I tried to pull into the parking lot at Penn Valley College yesterday. I was met in the driveway by two young women, one of whom asked "Are you part of the peace caravan?" I paused for a second, not sure if I wanted to admit that I wasn't joining the peace caravan--I was staying for the vigil and then going home to spend the waning hours of the afternoon with my wife.
Since I paused, she asked a clarifying question. "Are you going to have your car decorated and go with the caravan to the Ammunition Plant?"
"No," I answered.
"Okay," she said. "The parking lot is for the people joining the peace caravan. You need to turn around and go to the next road; turn left and park in the parking garage."
I drove into the parking lot, circled around, driving by dozens of empty spaces, and dutifully drove out, parked in the parking garage and walked back to where the "Bullets Fail, Let Peace Prevail" peace rally and vigil, marking the fourth anniversary of the war on Iraq, was taking place.
The anniversary is actually today. But the rallies and vigils were held over the weekend, in order to garner maximum participation.
There were about two hundred people at Penn Valley College.
The population of the Kansas City metropolitan area is just under two million. So one person in ten thousand in the metro was at the rally.
Of course, if we are statistically equivalent to the rest of the country, a third of the people in the metro wouldn't have been at the rally because they still believe the war in Iraq is an okay thing.
So really, one out of every 6700 people in the metro who feel that the war is not an okay thing was at the rally.
By contrast, there were 4000 people at the taping of Extreme Home Makeover, which built a house north of the river last week. That works out to one person in 500 in the metro. I don't think that figure has to be adjusted, because surely there can't be that many people in the metro who are against building a house for a deserving family.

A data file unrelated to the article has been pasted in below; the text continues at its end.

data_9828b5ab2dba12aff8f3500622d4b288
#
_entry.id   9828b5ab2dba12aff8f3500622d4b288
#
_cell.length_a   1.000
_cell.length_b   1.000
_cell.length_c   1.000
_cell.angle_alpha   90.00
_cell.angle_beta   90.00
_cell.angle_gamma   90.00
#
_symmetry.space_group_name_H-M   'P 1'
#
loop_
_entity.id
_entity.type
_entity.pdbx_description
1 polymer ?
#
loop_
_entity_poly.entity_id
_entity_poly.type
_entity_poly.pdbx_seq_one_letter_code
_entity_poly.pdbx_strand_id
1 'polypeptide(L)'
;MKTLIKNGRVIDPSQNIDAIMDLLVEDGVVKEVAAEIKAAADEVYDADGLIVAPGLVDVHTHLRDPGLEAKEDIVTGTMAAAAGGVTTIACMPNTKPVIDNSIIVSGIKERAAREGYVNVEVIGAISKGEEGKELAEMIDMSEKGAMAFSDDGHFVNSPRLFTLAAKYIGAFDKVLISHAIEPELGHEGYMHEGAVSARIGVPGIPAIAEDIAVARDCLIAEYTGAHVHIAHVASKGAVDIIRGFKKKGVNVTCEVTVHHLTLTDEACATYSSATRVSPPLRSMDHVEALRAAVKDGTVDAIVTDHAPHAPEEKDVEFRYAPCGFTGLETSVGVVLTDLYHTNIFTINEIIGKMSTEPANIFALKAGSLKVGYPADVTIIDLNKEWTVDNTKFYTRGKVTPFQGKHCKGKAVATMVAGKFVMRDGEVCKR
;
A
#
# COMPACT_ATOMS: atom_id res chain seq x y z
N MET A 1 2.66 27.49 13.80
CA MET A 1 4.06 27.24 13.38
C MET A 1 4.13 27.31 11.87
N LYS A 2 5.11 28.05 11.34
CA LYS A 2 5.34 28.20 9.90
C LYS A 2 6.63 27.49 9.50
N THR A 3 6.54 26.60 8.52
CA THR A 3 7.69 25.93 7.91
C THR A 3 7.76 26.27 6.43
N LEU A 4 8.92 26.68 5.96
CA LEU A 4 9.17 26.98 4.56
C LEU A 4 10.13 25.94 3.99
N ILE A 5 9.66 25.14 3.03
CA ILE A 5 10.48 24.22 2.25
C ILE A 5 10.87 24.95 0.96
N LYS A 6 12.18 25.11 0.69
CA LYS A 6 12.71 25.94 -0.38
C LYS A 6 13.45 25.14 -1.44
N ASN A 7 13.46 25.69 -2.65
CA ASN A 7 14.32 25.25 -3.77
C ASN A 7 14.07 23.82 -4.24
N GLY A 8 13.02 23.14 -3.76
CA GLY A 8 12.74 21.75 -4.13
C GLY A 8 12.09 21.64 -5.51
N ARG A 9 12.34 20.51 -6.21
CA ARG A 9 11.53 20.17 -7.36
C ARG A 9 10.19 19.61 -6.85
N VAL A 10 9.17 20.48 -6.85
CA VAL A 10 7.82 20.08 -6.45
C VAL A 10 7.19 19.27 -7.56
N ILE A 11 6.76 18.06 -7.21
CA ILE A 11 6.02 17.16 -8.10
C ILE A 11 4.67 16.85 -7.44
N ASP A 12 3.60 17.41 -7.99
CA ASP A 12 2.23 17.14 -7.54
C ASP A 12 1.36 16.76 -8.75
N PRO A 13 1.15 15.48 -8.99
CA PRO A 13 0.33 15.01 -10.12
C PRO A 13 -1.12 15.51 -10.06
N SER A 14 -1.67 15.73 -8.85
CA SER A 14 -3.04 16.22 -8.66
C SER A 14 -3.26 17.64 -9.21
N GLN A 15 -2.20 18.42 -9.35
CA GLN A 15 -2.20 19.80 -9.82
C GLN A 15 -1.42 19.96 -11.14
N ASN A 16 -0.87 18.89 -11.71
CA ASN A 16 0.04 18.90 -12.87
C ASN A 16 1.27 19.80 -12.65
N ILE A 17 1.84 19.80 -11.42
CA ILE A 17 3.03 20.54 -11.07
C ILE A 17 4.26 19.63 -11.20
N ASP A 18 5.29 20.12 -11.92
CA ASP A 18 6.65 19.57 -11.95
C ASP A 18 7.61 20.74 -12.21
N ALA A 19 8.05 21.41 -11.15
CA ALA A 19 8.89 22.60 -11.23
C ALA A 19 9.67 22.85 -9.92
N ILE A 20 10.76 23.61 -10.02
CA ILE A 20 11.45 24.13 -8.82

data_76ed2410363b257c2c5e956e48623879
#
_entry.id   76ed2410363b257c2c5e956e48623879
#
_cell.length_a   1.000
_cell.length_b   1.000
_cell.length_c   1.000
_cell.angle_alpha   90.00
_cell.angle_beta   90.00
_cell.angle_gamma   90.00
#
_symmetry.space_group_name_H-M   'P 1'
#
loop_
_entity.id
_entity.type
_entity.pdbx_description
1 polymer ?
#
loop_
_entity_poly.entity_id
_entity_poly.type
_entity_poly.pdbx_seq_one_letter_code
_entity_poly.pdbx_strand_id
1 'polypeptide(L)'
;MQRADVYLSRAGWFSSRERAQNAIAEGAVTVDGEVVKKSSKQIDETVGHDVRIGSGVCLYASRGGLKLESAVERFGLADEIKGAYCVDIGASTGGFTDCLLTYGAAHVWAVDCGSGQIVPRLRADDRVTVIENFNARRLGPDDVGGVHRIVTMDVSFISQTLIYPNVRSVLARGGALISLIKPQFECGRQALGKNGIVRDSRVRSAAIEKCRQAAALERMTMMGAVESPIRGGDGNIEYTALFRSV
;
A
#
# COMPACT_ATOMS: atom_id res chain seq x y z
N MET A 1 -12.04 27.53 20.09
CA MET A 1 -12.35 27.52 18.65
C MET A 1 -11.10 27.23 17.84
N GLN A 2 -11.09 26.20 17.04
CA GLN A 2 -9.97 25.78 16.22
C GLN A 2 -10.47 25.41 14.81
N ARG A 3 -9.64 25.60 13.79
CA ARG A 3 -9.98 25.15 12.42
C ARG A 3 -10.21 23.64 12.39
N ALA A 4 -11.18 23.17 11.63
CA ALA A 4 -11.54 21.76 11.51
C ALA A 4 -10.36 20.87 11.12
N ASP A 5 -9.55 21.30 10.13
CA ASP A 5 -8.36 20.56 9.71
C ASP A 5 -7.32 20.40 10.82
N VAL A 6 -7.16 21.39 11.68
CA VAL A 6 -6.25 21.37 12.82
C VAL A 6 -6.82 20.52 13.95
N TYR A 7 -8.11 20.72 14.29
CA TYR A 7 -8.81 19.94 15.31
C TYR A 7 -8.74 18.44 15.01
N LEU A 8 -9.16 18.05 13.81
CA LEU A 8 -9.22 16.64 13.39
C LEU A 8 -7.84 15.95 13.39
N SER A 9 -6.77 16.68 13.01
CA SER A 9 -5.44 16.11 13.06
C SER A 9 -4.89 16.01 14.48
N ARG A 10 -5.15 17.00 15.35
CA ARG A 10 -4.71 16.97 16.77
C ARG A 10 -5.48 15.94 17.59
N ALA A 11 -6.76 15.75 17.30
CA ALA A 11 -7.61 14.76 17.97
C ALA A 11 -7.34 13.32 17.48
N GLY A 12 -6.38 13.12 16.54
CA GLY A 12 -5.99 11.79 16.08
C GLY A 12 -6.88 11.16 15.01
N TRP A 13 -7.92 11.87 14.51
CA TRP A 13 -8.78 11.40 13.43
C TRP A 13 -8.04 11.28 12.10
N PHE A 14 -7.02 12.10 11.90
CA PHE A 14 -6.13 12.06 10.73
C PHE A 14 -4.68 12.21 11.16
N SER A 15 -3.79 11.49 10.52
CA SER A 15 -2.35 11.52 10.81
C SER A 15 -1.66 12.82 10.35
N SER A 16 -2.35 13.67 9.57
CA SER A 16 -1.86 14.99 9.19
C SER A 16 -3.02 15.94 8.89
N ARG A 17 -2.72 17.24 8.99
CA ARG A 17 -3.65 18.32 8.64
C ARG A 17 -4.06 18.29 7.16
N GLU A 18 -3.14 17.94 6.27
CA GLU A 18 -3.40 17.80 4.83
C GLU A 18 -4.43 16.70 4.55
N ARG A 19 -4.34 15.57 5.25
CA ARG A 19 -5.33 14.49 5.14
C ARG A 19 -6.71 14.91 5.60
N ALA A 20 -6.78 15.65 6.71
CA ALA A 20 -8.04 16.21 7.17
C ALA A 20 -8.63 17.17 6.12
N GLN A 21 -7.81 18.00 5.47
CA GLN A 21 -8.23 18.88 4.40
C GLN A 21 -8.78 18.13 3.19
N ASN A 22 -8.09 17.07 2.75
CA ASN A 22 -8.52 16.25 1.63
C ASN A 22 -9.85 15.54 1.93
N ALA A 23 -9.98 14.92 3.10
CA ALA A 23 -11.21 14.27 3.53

Okay, here's the point I am not making: the people of the Kansas City metro are apolitical schlubs who would rather get on national TV than speak out against a morally bankrupt and devastating war. I don't think that is true at all.
In fact, I think that there could have been four thousand people at the peace vigil/rally. (For a superior market share!)
But people don't know what they're going to find when they go to a peace rally/vigil. No matter how careful you are with your language, people will translate "rally/vigil" into "protest" in their heads in a nanosecond. A lot of people aren't comfortable at a protest. Okay, yeah, this number is higher here than other places I've lived, like, oh, Berkeley, CA.
The "protest" thing keeps a lot of people away. Especially people with kids. And as hard as the organizers of these events have tried, I noticed yesterday that the numbers were down from past events, and that there was a glaring decline in the number of kids there. And even though the posted rules for the rally forbade violence, even the spoken kind, a speaker (or two) always crosses that line.
People also don't know if they are really welcome at peace rallies. I don't really know how to address this--do you appoint a cadre of "greeters?" It probably couldn't hurt. I do know that when you show up and are told you can't park in the half-empty parking lot next to the action, but you should drive a couple of blocks away and park, you're likely to feel just a little unwelcome. Even if you understand why they wanted all the cars in the same area.
Maybe I'm sensitive to "unwelcome-ness" because I'm a mission pastor trying to help grow a congregation. But I think it's a basic human need, the need to feel welcome.
AND...welcome-ness is especially a Kansas City metro thing. We are heartlanders, midwesterners...The People of the Great Plains of Potluck Grub. We place a high value on making others feel welcome. And we place a high value on feeling welcome. So when we go to a strange place--a church, say, or a peace vigil/rally/protest--we will judge the event based on whether we felt that our presence there was welcome and appreciated.
I did feel appreciated yesterday. I'm sure I was welcome, as were the other folks on the lawn. I was glad I went. If for no other reason than that I got to see and hear my congressman, the Rev. Emmanuel Cleaver, II, who speaks eloquently and passionately about the war, as he does about so many important issues.
I was sorry there weren't more people there, though, since I know the poor turnout is read as lack of political will in Washington, and that means Dick Cheney saw his shadow yesterday and we'll have at least six more months of war (over and over).
There has to be a better way. How can those who want this disaster to end gather together in a positive way, and make their voices heard? I really want to know.